My first experience with video games was when I was 11 years old. Back then they had arcades instead of home video game systems. I remember I went in with some friends and was overwhelmed by the sights and sounds that emanated from the door. Lights were flashing, bells were ringing, and people were cheering for their favorite player.
They had just opened this arcade in the local mall. All my friends it been in before me, and that’s all they could talk about at school. They were talking about things like high scores, levels, bosses, and extra lives. I had no idea what they meant. But when I walked in there, I knew I was in for a new experience.
I had five dollars in quarters in my pocket from my paper route, and I didn’t know where to begin. At first I watched some kids play, but some of the games looked too complex for me as a beginner. So I settled in with a game called Galaga. I was alone spaceship shooting at aliens that were falling from a star filled screen. The music was right in my ears and I felt exhilarated.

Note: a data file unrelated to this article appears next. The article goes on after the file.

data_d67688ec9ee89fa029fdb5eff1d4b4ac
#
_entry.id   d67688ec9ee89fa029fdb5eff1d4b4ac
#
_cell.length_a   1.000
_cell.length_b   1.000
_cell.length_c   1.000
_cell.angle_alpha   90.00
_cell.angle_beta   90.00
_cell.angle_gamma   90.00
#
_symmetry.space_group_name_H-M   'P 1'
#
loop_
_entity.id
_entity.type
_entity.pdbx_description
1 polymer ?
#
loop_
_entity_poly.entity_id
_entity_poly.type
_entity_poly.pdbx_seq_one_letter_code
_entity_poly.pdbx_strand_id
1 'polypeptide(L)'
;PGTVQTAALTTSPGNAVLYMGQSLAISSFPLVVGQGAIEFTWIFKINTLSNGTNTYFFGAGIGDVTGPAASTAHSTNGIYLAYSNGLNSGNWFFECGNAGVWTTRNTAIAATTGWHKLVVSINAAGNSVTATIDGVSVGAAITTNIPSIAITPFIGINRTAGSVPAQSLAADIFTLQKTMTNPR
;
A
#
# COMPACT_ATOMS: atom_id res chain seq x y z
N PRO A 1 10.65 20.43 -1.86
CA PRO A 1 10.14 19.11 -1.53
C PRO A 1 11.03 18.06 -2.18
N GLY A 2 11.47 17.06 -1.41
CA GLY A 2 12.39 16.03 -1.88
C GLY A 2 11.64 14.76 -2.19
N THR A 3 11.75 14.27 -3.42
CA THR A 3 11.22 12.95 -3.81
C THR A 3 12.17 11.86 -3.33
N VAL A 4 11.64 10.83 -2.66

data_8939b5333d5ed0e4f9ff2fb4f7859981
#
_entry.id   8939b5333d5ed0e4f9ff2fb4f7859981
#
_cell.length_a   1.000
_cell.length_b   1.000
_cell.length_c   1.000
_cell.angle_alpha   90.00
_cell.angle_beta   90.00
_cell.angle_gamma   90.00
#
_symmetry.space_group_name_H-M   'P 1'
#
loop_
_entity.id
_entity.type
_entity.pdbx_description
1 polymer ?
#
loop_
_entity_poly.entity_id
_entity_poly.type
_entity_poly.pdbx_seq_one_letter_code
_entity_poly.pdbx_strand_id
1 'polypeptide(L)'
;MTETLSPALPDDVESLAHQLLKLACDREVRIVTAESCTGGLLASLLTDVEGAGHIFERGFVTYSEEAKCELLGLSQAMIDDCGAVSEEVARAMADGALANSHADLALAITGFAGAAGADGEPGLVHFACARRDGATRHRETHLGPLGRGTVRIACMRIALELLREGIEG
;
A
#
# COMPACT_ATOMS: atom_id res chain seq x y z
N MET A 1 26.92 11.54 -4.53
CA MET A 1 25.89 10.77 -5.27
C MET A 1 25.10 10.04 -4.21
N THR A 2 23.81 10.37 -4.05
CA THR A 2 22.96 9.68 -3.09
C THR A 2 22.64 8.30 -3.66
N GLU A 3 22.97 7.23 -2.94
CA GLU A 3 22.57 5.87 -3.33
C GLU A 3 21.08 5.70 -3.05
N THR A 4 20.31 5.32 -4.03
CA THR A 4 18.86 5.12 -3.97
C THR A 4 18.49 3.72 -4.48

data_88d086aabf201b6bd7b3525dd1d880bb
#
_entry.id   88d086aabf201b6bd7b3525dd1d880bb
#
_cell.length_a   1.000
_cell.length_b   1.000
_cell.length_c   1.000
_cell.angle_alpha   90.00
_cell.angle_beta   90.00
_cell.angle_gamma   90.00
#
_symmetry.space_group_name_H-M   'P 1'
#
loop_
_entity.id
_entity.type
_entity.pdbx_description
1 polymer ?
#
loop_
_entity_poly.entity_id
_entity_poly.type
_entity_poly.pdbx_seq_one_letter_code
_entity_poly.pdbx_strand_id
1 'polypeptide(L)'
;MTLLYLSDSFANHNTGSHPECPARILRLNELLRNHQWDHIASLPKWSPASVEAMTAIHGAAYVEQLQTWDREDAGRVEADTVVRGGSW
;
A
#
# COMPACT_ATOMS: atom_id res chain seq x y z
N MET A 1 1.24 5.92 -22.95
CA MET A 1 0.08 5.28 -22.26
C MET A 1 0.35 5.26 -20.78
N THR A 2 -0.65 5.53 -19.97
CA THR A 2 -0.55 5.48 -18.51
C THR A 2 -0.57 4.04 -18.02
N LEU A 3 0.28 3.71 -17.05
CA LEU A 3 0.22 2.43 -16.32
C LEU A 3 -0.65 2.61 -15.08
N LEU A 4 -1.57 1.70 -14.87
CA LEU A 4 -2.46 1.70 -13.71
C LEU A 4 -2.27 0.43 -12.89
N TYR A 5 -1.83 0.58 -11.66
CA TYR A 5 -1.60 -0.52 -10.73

I didn’t do very well my first time, but I kept on playing until I got the hang of it. From there I moved on to more complicated games. Defender caught my eye and I decided to give it a whirl. Here I had to rescue people from the clutches of another group of aliens by zigzagging back and forth shooting everything in sight.
From there I moved up to Asteroids which required multiple fingers to operate the buttons in a bit of a choreographed dance. Getting the coordination down was a little tricky, but after about two dollars in quarters, I got the hang of it.
People say that video games were a waste of time and money, but it gave me an opportunity to interact with people that I normally would not have. I even made some new friends from my school who I had seen in class, but never talk to. Now we had a common pastime in which to share at lunch or after class.
We even developed tournaments in which we would all play each other until there was a decisive winner. I developed a camaraderie with a very large group of kids that I never would have met otherwise. To this day, when I walk through a shopping mall I miss hearing the distant sounds of the neighborhood arcade. Home game systems are okay, but it’s not the same is meeting the gang and spending an afternoon laughing, playing, and competing against each other with the newest video games.